After getting her Junior College diploma from "BA Tech," Mim attended Berry College in Rome, Georgia and the University of Houston (in Texas, of course) and other interesting places.  She finally found her academic niche in a 3-year evening Bacherlors program at NYU for non-traditional students. There is nothing tradtional about Mim.  She completed her studies in 1981, but they somehow lost one of her grades.  Although she - and us - attended the graduation ceremony, she did not actually get her degree at that time.

What a graduation ceremony it was, held in Washington Square in the heart of Greenwich Village.  What pomp & pagentry.  A trumpeter a top the Victory Arch sounded the equivalent of Ruffles & Flourishes, opening the ceremony.   Mim was there, in traditional cap & gown, one of the few students who were.  The rest had decorated their mortar boards to a fair-thee-well. 

Two years later, the university finally just gave her a grade based on her previous work (A!) and she was invited to graduate AGAIN.  Again, the three of us headed up to New York and again it was a glorious day, only better because we knew what to expect.  This time, Mim had all sorts of pins decorating her mortar board,  including my personal favorite, "I is a brane."   She proved it conclusively when several years later, in her mid-forties, she received her Masters degree in Social Work from Rutgers University.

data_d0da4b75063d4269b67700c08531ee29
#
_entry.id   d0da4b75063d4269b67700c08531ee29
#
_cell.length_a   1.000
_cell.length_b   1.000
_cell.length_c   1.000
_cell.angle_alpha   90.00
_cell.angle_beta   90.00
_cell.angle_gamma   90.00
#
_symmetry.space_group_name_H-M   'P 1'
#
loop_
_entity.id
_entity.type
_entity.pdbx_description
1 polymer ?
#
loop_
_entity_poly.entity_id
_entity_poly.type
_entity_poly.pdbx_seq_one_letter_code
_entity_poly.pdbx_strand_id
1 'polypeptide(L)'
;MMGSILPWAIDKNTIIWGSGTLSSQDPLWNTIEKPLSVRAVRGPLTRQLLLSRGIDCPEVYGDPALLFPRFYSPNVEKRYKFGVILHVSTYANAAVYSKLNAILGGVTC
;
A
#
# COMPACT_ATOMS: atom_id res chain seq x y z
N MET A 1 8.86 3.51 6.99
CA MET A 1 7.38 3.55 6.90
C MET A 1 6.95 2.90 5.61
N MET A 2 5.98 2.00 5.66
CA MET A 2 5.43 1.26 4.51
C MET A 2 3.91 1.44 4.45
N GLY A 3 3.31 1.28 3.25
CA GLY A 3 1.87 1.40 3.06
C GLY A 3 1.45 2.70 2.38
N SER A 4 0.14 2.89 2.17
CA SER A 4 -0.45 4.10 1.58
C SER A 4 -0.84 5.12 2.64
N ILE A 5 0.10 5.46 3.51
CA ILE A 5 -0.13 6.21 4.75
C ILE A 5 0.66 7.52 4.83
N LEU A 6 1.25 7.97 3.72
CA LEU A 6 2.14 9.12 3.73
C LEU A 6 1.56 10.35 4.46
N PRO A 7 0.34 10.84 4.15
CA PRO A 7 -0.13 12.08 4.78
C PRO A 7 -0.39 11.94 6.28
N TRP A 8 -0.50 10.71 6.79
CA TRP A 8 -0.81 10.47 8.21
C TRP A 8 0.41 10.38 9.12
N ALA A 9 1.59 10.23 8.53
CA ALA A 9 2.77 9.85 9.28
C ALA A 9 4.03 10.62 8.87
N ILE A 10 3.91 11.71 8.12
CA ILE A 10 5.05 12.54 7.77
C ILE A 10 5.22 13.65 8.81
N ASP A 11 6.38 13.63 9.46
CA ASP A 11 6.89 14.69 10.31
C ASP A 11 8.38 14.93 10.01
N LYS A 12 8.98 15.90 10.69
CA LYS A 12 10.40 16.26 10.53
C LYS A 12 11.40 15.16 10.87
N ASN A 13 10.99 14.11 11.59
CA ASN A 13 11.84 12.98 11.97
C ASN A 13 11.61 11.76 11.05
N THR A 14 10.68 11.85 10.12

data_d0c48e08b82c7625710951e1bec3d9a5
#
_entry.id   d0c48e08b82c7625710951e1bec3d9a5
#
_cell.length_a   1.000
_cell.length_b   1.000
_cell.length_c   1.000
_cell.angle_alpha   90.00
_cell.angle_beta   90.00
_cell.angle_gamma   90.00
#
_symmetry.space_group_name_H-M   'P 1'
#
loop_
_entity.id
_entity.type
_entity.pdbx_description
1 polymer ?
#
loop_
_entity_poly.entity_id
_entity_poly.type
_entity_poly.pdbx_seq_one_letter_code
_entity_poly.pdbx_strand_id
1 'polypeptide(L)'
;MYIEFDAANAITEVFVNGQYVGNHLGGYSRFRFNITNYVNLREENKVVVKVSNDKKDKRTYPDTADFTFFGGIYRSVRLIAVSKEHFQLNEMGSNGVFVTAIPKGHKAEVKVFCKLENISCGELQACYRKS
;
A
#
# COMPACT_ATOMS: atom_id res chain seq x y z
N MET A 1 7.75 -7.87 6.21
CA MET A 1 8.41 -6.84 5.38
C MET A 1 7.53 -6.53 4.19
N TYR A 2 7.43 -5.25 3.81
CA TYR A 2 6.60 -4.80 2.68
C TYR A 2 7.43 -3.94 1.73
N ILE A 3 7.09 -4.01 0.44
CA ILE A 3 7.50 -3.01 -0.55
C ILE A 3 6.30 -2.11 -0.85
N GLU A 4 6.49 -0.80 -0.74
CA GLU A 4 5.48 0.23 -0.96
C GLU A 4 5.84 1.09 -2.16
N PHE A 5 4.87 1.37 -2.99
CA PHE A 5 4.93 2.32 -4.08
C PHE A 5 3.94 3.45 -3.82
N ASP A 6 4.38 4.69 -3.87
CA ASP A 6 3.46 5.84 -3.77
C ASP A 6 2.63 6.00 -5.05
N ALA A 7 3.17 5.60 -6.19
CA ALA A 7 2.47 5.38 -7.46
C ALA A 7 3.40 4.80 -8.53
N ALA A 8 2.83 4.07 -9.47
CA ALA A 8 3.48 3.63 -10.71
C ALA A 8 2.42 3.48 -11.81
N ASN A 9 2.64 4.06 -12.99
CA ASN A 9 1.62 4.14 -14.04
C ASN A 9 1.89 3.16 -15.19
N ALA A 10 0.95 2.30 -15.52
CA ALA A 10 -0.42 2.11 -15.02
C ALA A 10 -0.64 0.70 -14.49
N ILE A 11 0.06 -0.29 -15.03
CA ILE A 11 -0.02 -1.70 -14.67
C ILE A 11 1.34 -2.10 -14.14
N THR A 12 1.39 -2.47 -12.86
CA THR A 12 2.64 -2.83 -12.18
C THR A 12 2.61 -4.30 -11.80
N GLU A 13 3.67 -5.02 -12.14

Whitney is our Ivy Leaguer, graduating with a degree in theater design from Barnard  (Columbia University).  Peter and I headed up for the first of my grandchildren's graduations.  Her brother Reynolds was the next to get a degree, in journalism, from Denison in Ohio.  Peter represented me at that one, which was too far a stretch to make, much as I wished. 

Our most recent grad on this side of the world was Scott, who was, as fate would have it, the very first person to receive a degree from the newly renamed Bryn Athyn College.  It was lovely to watch my grandson receive his degree while I sat close by his proud parents. 

It is interesting that Mike, the most professionally successful of  my children, never got a college degree.  Then again, I have always said that he got his degree from the University of the World, the best of all institutions of higher learning.